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Death toll in mass graves in Mexico reaches 116

As authorities unearth 28 more bodies in Tamaulipas state while investigating bus kidnappings, the federal government sends in more troops to monitor highways. Officials have arrested 17 people in the case.

April 13, 2011|By Ken Ellingwood, Los Angeles Times
  • Mexico's Atty. Gen. Marisela Morales talks with Interior Minister Jose Francisco Blake Mora during a news conference in Mexico City.
Mexico's Atty. Gen. Marisela Morales talks with Interior Minister… (Henry Romero / Reuters )

Reporting from Mexico City — Mexican authorities Tuesday reported the discovery of 28 more bodies in a northeastern state, bringing to 116 the number of dead unearthed since officials began investigating mass kidnappings of bus passengers.

As horror mounts over the savagery in Tamaulipas, federal officials said they had sent in more troops and would carry out "constant monitoring" of highways in the violence-ravaged border state.

The government of President Felipe Calderon has poured troops into Tamaulipas after previous episodes of grisly violence. But nothing has quelled bloodletting by drug-trafficking gangs that are essentially in control of big swaths of the state.

Mexico's interior minister, Jose Francisco Blake Mora, said criminal gangs were acting out of "desperation." Officials have arrested 17 people in connection with the bodies.

"Organized crime, in its desperation, resorts to committing extraordinary atrocities that we cannot and should not tolerate," Blake said after meeting with Tamaulipas Gov. Egidio Torre Cantu in Mexico City.

Before Tuesday, a series of mass graves found within a week in rural San Fernando had yielded 88 bodies, amid reports that gunmen were stopping buses and seizing passengers.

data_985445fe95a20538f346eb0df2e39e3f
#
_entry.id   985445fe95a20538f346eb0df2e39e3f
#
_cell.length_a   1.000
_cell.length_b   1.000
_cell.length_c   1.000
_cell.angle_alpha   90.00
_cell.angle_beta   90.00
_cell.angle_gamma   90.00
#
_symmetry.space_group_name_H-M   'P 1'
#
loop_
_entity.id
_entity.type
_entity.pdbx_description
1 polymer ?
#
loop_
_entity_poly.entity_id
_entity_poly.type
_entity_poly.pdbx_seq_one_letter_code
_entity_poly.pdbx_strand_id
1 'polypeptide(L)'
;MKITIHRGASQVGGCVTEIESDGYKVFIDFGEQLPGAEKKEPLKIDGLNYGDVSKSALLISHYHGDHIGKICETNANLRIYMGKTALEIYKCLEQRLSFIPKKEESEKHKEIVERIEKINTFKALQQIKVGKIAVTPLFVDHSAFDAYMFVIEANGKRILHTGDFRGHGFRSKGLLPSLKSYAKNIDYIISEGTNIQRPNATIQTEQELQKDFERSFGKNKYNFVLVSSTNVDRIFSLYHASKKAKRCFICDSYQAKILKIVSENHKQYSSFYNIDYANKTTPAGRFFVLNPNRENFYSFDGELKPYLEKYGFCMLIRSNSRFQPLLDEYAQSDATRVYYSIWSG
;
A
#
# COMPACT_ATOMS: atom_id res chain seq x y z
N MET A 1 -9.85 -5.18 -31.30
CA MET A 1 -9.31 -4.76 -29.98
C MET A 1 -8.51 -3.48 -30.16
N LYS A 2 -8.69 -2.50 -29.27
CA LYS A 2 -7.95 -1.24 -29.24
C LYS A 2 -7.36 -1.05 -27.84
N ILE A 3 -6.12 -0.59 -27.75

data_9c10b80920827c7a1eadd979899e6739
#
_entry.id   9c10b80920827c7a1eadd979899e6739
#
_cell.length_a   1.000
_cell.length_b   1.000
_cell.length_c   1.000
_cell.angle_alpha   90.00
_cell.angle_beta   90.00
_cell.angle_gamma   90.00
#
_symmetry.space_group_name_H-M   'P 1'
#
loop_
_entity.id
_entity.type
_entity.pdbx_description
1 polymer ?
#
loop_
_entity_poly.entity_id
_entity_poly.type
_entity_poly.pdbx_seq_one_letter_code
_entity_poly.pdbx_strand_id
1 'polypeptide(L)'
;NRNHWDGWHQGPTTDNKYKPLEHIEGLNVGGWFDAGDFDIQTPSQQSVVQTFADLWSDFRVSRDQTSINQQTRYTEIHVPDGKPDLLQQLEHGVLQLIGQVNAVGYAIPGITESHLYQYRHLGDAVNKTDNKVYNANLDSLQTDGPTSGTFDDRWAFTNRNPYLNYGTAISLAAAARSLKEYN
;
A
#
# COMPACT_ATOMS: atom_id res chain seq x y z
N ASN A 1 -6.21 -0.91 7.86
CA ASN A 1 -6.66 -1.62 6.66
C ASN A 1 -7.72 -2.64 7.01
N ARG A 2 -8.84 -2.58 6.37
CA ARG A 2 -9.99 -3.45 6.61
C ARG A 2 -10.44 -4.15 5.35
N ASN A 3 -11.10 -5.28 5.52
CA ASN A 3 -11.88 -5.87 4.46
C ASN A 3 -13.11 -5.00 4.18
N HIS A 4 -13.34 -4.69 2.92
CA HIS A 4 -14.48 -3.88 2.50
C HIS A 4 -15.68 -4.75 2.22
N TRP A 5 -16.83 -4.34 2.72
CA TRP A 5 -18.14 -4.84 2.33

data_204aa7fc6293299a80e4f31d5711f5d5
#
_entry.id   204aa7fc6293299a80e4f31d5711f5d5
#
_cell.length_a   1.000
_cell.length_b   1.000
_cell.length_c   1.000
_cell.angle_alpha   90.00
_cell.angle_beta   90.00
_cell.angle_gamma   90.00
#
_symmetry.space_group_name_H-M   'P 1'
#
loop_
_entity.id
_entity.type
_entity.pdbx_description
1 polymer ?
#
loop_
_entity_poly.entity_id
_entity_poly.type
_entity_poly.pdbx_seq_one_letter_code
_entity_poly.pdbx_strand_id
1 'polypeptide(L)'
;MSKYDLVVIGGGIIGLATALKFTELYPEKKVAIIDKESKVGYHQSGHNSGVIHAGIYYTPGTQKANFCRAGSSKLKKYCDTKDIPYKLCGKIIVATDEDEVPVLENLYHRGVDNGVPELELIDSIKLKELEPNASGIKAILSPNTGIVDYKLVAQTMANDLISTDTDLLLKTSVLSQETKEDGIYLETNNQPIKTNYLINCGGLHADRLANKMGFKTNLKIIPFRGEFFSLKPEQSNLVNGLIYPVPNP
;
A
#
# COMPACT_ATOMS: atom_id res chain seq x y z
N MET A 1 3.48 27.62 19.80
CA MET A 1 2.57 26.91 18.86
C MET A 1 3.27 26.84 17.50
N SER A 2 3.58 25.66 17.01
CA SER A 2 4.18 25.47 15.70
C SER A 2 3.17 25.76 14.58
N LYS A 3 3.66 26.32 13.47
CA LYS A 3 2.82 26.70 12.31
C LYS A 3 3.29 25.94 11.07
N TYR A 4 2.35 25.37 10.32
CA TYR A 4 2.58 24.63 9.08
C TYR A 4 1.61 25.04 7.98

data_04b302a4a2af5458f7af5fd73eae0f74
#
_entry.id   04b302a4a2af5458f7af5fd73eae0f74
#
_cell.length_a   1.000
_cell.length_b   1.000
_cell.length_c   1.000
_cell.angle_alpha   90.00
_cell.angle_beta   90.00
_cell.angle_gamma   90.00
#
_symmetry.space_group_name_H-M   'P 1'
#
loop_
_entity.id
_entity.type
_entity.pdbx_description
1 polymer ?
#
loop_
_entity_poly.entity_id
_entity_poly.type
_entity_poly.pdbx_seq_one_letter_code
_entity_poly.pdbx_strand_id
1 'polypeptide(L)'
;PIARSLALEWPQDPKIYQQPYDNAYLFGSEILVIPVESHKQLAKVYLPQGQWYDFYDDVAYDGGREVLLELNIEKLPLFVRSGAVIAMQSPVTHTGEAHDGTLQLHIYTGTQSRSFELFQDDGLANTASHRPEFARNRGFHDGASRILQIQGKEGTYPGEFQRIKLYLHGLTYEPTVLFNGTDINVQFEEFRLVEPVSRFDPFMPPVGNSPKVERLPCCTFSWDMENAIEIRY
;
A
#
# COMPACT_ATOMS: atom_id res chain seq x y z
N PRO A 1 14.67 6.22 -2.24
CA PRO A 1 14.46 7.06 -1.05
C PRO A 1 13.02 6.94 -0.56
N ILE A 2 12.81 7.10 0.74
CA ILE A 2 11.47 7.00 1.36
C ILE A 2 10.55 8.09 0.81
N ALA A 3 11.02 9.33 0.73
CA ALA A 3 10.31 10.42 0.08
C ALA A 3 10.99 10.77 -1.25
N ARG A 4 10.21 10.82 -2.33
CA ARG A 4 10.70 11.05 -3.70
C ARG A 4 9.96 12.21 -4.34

Authorities suspect the Zetas gang, which was blamed last year in the kidnapping and killing of 72 migrants from Central and South America in the same area of Mexico after trying to force them to work for the group.

Mexican authorities have not spelled out any motive for the bus attacks on a highway that leads to the U.S. border, 90 miles to the north. The region is traversed by thousands of Mexican and Central American migrants seeking work in the U.S.

Migrants crossing Mexico are often targets of robbery or attempts to extort money from loved ones in the U.S. or back home.

A chilling byproduct of the ruthless drug war in Mexico that has killed more than 34,000 people in more than four years is the disappearance of thousands of people, as The Times reported last month.

Officials had said they believed that most of the unearthed victims were Mexican, but only a few have been identified. The Guatemalan government said at least one of the dead was from Guatemala.

Coroner's officials have taken DNA samples from 72 victims to check if they match those of dozens of people from the central states of Guanajuato and Queretaro who were reported missing after heading north. A U.S. citizen is believed to be among those seized from buses.

ken.ellingwood@latimes.com

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